A state of anxiety is haunting many forces in the West regarding the overwhelming desire of the current rulers in Egypt for control and domination. Some have even begun to evoke the Iranian model after the United States helped topple the Shah, allowed Khomeini to lead the masses, and then was surprised by his autocracy and the termination of all his opponents. In Iran, the Shah’s regime suppressed all the civil voices. His regime killed, expelled, and silenced anyone who dared to criticize him. When his regime collapsed, the black turban folks and their supporters were unrivaled in the political scene and consequentially took over.
What is happening in Egypt reminds of the Iranian experience.
Today it is worthy asking whether Western leaders made mistakes in supporting political Islam after the ouster of previous regimes. It was generally acknowledged that that previous autocratic regimes no longer served Western interests they lack popular support at home. Islamists, as the most organized domestic political forces, were seen as the better qualified to serve Western interests by clamping down on Radical extremists and preventing terror attacks against Western and American interests in particular.
The West was counting on the moderate Islamists taking power in the Middle East to embrace hardliners, who are perceived as a threat to Western interests.
But what is actually happening on the ground has started to raise the concerns of Western politicians, who now see the ruling Islamists as providing shelters to their radical brethren.
This is what the British intelligence chief indicated after the rise of the Muslim Brotherhood to power in Egypt.
The clear desire of the ruling group to silence the people has aggravated the concerns, and this is what led the former special assistant to U.S. President Barack Obama on the Middle East, Denis Ross, to express his concerns about the behavior of President Mursi and his group towards the media.
In a Washington Post article, Ross wrote: “It is probably no accident that the state media’s tone has changed markedly in the past week — and is far more favorable toward Morsi. None of this means that Egypt’s path of change is foreordained.”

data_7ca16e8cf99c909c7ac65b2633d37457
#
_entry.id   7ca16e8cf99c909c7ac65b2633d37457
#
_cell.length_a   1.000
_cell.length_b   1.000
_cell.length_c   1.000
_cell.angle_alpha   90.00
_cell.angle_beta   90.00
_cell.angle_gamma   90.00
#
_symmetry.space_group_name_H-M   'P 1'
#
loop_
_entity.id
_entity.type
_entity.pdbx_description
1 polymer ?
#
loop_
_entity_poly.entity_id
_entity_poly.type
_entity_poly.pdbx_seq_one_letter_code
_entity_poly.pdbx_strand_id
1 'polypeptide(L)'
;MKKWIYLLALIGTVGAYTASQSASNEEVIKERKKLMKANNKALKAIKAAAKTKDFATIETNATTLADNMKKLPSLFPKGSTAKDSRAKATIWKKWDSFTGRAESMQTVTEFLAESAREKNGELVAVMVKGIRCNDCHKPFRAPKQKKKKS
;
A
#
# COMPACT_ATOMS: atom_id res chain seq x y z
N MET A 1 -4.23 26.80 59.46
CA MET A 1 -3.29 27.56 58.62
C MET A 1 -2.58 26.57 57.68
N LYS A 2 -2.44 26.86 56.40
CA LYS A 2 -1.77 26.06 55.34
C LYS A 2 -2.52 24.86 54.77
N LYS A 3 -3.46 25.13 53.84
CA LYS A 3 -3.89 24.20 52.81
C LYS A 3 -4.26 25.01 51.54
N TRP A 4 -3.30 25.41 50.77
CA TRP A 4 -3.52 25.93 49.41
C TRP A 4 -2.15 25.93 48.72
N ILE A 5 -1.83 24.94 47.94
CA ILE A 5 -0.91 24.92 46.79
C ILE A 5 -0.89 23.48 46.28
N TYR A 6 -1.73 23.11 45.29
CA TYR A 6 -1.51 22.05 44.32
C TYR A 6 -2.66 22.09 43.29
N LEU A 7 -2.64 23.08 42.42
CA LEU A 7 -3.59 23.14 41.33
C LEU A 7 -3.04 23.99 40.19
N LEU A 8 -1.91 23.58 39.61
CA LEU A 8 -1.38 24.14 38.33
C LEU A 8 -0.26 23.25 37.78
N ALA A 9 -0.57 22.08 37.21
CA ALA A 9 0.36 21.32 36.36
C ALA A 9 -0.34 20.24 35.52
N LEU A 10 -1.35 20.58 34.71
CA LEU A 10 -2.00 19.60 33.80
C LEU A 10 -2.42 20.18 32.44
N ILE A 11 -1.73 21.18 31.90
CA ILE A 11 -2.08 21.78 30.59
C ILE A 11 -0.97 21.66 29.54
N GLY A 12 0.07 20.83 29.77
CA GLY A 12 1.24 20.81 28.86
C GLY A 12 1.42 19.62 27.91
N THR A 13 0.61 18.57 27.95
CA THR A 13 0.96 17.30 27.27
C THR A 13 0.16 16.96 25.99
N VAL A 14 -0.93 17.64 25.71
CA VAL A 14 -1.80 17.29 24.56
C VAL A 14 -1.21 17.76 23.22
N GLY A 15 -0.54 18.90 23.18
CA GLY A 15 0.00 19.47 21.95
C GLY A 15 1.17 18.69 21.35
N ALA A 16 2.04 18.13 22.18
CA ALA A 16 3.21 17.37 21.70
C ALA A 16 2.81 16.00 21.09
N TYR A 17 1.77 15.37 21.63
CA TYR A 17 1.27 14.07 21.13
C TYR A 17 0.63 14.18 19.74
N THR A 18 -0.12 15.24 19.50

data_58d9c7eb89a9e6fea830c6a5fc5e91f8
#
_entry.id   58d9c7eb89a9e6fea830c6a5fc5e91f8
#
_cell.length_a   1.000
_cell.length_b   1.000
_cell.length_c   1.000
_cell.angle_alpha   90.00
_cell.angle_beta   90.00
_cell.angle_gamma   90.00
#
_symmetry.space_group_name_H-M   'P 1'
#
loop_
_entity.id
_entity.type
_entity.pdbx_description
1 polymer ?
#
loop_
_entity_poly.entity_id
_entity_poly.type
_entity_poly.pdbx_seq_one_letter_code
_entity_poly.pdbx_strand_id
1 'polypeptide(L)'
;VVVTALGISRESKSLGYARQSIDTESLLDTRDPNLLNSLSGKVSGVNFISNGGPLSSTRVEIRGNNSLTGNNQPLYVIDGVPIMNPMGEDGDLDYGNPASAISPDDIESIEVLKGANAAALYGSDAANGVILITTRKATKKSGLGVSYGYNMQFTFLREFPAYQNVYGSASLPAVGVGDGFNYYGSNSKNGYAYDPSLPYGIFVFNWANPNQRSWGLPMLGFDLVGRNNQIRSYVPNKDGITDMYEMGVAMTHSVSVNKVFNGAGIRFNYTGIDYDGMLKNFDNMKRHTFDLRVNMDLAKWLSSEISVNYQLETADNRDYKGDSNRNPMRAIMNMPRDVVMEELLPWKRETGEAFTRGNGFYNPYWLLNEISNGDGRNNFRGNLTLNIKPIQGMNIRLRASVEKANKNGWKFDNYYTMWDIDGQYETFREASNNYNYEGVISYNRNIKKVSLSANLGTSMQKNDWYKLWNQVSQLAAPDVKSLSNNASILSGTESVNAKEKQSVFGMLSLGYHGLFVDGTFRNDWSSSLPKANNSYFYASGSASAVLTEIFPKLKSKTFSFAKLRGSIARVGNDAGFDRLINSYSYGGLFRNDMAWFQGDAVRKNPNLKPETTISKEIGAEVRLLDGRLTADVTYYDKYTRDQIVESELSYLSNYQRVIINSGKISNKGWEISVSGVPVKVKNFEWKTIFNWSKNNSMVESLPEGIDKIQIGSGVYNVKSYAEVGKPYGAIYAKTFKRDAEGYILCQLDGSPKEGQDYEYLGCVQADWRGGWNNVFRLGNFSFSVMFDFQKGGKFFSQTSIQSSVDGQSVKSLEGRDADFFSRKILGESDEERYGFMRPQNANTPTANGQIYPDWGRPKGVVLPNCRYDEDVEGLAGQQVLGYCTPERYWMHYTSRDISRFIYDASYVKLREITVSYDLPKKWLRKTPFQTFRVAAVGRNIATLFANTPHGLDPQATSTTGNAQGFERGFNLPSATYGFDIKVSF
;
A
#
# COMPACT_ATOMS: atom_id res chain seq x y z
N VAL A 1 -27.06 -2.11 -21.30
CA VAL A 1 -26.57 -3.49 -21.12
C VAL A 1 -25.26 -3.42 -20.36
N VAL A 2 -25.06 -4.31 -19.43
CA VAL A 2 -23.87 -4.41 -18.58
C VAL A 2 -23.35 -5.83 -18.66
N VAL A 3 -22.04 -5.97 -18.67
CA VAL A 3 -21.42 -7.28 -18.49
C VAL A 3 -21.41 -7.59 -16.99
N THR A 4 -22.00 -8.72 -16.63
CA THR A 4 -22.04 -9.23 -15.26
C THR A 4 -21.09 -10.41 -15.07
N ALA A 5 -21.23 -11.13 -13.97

“President Mohamed Mursi, and the Muslim Brotherhood are now firmly controlling the situation, especially after the president’s dismissal of prominent leaders in the army subsequently to the recent events in Sinai.
Ross added that President Mursi and the Brotherhood “will find it hard to escape responsibility for whatever happens in Egypt. The country faces daunting economic challenges; it will need significant outside assistance and private investment. Morsi and the Brotherhood are seeking outside support for their “renaissance plan” to revitalize the economy; after they resisted the conditions for an International Monetary Fund agreement when they were not in power.”
Ross wrote that Mursi and the Muslim Brotherhood have to acknowledge the reality regarding their relation with Israel, pointing out to Mursi’ denial of having exchanged contact with Israel President Israeli President Shimon Peres.
Ross, who is currently a consultant at the Washington Institute for Near East Policies, indicated that the Brotherhood “insists on living in its own reality? If nothing else, it’s clear that the group the Brotherhood is wedded to its ideology and cannot admit anything that might call its basic philosophy into question.”
Ross raised the importance of Egypt’s respect for human rights and compliance with international regulations if the country wants the world’s help to revive its economy. But the Ross’ statements also reveal a sense of concern in the West about the new rulers in Cairo.
This article originally appeared in Arab in al-Masry al-Youm